A Kickstarter game project I backed recently arrived in the mail and -- now that it’s in my hands -- I have to share that it was among the more satisfying Kickstarter experiences I’ve had since cautiously reviewing and backing a handful of projects engaging my interests. Frequent Hobby Games Recce readers might recall an earlier missive on Kickstarter projects focusing primarily on the numbers of projects I’ve backed, what was delivered, what wasn’t, and my core criteria that helped me determine whether I backed a particular project that initially caught my interest. At the time of that post’s writing Tasty Minstrel Games’ Dungeon Roll was the only project still undergoing funding operations through Kickstarter; now that I’ve received my copy and review my backer experience, I must admit it’s one of the more satisfying projects I’ve supported.
Frequent readers might recall my affinity for press-your-luck dice games, particularly Steve Jackson Games’ Zombie Dice and its far more kid-friendly cousin Dino Hunt Dice. Designer Chris Darden’s Dungeon Roll essentially follows the form of a press-your-luck dice game with a number of innovative developments in dice management to emulate dungeon-delving-style action. Rather than a simple roll-and-keep system like the aforementioned games, Dungeon Roll employs two sets of dice, the player rolling seven white “party” dice and allocating them to vanquish monsters and activate treasures, with an adjacent player rolling the black “dungeon” dice to populate a theoretical dungeon and escalate the delve to a challenging combat encounter by accumulating dragon results. The active player manages his party dice to defeat monsters, gain treasure and experience, and bring previously used dice back into play, all while delving deeper with more dungeon dice rolled on subsequent “levels.” That’s a very broad overview of the gameplay; Dungeon Roll incorporates many nuances, including hero cards with special dice-managing abilities and treasures useful in dungeon delves, all enhancing a fun push-your-luck resource management game.
What are some of the features of both the game and the Kickstarter campaign promoting it that satisfied my expectations as a backer?
Price Point: The price to obtain a physical version of a game remains one of my primary criteria for backing a project, and at $15 Dungeon Roll made this an easy decision (even at the $19.95 retail price the game remains a good deal for a box full of dice). Domestic shipping was also included in that price (nothing made me feel like I didn’t get a good deal than when I backed an innovative game for $15 and later had to pay $12 for shipping).
Many Inclusive Stretch Goals: That $15 backer price automatically included a host of stretch goal rewards…five new hero cards (one with an additional party die), a host of new expansion pack hero cards, cards representing the dragon’s lair and graveyard locations during play, and the 10-sided level-tracker die. Normally the retail version comes in a fun treasure-chest-shaped box, but Kickstarter backers got an exclusive mimic treasure-chest-shaped box with subtle yet menacing eyes and teeth. I’ve seen Kickstarter projects whose “stretch goals” aren’t rewards as much as ad-ons backers can pay extra to receive, a kind of hollow victory for backers limited to donating at particular levels; Dungeon Roll’s inclusive stretch goal rewards helped invest backers in the campaign’s success and make it a fulfilling game package.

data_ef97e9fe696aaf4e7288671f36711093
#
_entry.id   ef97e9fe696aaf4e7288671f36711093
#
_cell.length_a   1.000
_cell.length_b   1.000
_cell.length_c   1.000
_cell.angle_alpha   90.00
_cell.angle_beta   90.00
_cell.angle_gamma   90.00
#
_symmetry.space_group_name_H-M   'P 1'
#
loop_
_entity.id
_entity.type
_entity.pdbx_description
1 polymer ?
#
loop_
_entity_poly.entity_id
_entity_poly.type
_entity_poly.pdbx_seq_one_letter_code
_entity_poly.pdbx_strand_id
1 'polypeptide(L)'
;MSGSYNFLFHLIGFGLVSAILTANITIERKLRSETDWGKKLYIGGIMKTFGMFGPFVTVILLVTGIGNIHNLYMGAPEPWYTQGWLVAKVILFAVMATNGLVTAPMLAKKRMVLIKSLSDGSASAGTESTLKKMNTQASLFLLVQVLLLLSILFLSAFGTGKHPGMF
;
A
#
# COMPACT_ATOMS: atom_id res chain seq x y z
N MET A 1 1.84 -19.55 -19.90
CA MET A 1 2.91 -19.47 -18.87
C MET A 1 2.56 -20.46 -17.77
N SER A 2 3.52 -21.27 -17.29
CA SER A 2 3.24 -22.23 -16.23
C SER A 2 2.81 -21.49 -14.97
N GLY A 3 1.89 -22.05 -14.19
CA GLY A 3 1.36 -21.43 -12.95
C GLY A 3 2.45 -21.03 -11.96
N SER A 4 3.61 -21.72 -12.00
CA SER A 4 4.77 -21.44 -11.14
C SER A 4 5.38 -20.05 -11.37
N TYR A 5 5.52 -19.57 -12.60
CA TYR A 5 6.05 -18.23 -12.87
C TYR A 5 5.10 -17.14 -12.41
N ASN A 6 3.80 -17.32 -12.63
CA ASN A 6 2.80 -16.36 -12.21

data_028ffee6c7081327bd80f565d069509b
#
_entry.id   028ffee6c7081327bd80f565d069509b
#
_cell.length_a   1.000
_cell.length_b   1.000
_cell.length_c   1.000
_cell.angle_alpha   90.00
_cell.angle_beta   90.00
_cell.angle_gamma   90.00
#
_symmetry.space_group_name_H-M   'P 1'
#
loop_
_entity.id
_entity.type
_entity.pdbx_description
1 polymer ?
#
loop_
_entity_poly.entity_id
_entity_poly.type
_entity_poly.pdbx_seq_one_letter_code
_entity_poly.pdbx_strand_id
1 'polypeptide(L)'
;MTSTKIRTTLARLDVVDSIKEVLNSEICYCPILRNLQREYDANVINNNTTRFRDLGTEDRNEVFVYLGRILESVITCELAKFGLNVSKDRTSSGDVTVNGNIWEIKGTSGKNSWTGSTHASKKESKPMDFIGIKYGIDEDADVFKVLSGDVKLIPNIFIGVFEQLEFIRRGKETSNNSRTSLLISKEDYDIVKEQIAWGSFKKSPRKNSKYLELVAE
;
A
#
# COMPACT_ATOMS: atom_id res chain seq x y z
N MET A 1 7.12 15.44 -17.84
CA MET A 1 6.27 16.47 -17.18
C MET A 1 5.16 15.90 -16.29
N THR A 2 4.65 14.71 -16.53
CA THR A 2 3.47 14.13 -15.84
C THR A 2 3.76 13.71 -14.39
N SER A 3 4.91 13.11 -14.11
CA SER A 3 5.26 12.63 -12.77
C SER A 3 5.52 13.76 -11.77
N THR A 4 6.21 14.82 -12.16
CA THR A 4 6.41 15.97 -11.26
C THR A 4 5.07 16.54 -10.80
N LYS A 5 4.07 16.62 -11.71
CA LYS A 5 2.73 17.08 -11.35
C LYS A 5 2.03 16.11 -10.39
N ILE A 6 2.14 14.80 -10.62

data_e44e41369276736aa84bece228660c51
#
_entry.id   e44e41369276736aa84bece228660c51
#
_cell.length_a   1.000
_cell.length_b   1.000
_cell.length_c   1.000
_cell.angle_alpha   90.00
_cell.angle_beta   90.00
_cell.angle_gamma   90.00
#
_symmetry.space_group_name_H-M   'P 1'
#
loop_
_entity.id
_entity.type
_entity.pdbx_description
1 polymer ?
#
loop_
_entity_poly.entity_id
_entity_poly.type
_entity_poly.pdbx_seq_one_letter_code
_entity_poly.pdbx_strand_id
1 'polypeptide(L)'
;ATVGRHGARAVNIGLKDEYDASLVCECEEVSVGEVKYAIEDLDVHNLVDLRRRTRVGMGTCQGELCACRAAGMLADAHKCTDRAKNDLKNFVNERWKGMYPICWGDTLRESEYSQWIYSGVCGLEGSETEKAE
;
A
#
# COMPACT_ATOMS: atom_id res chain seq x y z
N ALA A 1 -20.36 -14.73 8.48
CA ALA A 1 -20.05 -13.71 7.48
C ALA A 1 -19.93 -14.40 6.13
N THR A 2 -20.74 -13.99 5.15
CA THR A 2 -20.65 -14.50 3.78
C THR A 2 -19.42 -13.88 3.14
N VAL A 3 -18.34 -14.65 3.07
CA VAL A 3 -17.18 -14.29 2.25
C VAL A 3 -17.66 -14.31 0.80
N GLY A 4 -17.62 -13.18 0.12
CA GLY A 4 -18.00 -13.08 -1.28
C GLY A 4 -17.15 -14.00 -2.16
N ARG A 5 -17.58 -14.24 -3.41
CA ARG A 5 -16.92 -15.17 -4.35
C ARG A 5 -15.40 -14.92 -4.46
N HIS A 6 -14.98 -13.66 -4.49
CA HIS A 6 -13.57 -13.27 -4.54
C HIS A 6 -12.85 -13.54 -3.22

Production Values: The treasure-chest-shaped box might seem small compared to other games, but it’s packed with high-quality goodies. The core of the game remains the hefty handful of custom molded dice (17 in all) for the game; the numerous hero cards come on good stock with nice, tasteful images typical of fantasy-themed artwork. Experience point and treasure tokens punch out from heavy, die-cut cardboard. The addition of a dragon’s lair and graveyard location cards helps organize gameplay. Four duplicate player aid cards summarize how different dice work and remind players how they can use different treasures. The game also includes the rulebook and two hero books (one for the expansion) detailing different hero abilities. Not all these goodies come with the general retail version (I believe it lacks the heroes in the expansion pack, the Kickstarter-exclusive hero with its extra party die, two extra dungeon dice, and the two location cards); but the production values remain high for the $19.95 price point.
Light Engaging Gameplay: Dungeon Roll doesn’t promise an intense evening of gaming one might expect from something like Axis & Allies, Settlers of Catan, or even Ticket to Ride. One might even argue that Steve Jackson Games’ classic Munchkin exemplifies the light dungeon-delving game with a dose of outrageous humor. But Dungeon Roll packs a light, dice-tossing game experience with some solid resource management and enough strategy and tension as a light break from heavier fare or a primary game for a group of younger players. It’s also perfectly suitable as a solitaire diversion….
Solitaire Option: Although Dungeon Roll’s gameplay can serve solitaire players in its basic form to achieve their best score, the designers offer specific solitaire guidelines…and not just “here’s how you play Dungeon Roll by yourself,” but an experience point scale to grade performance and several notable “achievements” for encountering or overcoming certain situations.
Gamers who missed out on the Kickstarter campaign can still buy a copy (without all the cool Kickstarter exclusive bits) from their friendly local game store or other venues carrying game offerings from Tasty Minstrel Games.
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